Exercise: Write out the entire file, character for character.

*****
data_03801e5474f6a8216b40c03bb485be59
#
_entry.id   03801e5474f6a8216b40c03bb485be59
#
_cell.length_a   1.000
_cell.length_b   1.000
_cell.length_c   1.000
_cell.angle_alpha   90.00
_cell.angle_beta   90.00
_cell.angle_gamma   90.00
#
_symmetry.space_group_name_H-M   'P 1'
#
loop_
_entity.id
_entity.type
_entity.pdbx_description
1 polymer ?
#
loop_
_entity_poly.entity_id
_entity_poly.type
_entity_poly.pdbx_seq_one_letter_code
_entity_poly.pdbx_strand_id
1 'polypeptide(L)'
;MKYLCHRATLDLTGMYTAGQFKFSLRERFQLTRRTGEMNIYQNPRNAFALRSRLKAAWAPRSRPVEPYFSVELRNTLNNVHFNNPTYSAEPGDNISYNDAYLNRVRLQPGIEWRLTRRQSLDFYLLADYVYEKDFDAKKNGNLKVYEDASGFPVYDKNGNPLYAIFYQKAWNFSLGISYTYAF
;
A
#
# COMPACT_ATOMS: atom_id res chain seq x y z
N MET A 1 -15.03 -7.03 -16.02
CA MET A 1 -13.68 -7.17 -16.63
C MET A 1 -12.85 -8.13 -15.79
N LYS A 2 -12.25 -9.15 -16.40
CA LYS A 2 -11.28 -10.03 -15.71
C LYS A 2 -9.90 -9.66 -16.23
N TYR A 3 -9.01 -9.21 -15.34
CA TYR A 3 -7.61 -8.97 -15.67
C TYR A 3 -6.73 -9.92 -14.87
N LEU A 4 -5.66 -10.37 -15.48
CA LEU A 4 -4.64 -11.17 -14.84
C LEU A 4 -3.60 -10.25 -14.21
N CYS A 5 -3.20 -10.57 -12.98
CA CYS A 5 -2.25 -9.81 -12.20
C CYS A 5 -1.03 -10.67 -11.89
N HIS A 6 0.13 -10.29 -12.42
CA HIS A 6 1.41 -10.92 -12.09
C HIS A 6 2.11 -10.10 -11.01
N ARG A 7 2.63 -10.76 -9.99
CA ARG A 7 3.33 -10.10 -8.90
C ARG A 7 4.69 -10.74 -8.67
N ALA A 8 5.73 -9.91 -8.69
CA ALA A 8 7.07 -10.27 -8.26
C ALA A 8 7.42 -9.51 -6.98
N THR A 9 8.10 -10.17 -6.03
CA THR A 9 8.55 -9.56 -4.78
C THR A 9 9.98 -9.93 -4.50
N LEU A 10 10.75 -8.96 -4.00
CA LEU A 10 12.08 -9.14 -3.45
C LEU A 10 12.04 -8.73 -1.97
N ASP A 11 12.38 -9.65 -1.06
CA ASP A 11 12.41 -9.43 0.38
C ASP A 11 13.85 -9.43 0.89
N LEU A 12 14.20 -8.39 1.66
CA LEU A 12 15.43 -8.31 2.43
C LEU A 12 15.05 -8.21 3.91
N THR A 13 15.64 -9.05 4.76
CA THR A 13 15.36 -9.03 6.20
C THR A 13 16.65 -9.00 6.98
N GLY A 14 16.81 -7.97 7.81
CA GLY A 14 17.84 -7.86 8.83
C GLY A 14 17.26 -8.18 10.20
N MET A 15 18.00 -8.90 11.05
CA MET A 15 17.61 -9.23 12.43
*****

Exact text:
data_03801e5474f6a8216b40c03bb485be59
#
_entry.id   03801e5474f6a8216b40c03bb485be59
#
_cell.length_a   1.000
_cell.length_b   1.000
_cell.length_c   1.000
_cell.angle_alpha   90.00
_cell.angle_beta   90.00
_cell.angle_gamma   90.00
#
_symmetry.space_group_name_H-M   'P 1'
#
loop_
_entity.id
_entity.type
_entity.pdbx_description
1 polymer ?
#
loop_
_entity_poly.entity_id
_entity_poly.type
_entity_poly.pdbx_seq_one_letter_code
_entity_poly.pdbx_strand_id
1 'polypeptide(L)'
;MKYLCHRATLDLTGMYTAGQFKFSLRERFQLTRRTGEMNIYQNPRNAFALRSRLKAAWAPRSRPVEPYFSVELRNTLNNVHFNNPTYSAEPGDNISYNDAYLNRVRLQPGIEWRLTRRQSLDFYLLADYVYEKDFDAKKNGNLKVYEDASGFPVYDKNGNPLYAIFYQKAWNFSLGISYTYAF
;
A
#
# COMPACT_ATOMS: atom_id res chain seq x y z
N MET A 1 -15.03 -7.03 -16.02
CA MET A 1 -13.68 -7.17 -16.63
C MET A 1 -12.85 -8.13 -15.79
N LYS A 2 -12.25 -9.15 -16.40
CA LYS A 2 -11.28 -10.03 -15.71
C LYS A 2 -9.90 -9.66 -16.23
N TYR A 3 -9.01 -9.21 -15.34
CA TYR A 3 -7.61 -8.97 -15.67
C TYR A 3 -6.73 -9.92 -14.87
N LEU A 4 -5.66 -10.37 -15.48
CA LEU A 4 -4.64 -11.17 -14.84
C LEU A 4 -3.60 -10.25 -14.21
N CYS A 5 -3.20 -10.57 -12.98
CA CYS A 5 -2.25 -9.81 -12.20
C CYS A 5 -1.03 -10.67 -11.89
N HIS A 6 0.13 -10.29 -12.42
CA HIS A 6 1.41 -10.92 -12.09
C HIS A 6 2.11 -10.10 -11.01
N ARG A 7 2.63 -10.76 -9.99
CA ARG A 7 3.33 -10.10 -8.90
C ARG A 7 4.69 -10.74 -8.67
N ALA A 8 5.73 -9.91 -8.69
CA ALA A 8 7.07 -10.27 -8.26
C ALA A 8 7.42 -9.51 -6.98
N THR A 9 8.10 -10.17 -6.03
CA THR A 9 8.55 -9.56 -4.78
C THR A 9 9.98 -9.93 -4.50
N LEU A 10 10.75 -8.96 -4.00
CA LEU A 10 12.08 -9.14 -3.45
C LEU A 10 12.04 -8.73 -1.97
N ASP A 11 12.38 -9.65 -1.06
CA ASP A 11 12.41 -9.43 0.38
C ASP A 11 13.85 -9.43 0.89
N LEU A 12 14.20 -8.39 1.66
CA LEU A 12 15.43 -8.31 2.43
C LEU A 12 15.05 -8.21 3.91
N THR A 13 15.64 -9.05 4.76
CA THR A 13 15.36 -9.03 6.20
C THR A 13 16.65 -9.00 6.98
N GLY A 14 16.81 -7.97 7.81
CA GLY A 14 17.84 -7.86 8.83
C GLY A 14 17.26 -8.18 10.20
N MET A 15 18.00 -8.90 11.05
CA MET A 15 17.61 -9.23 12.43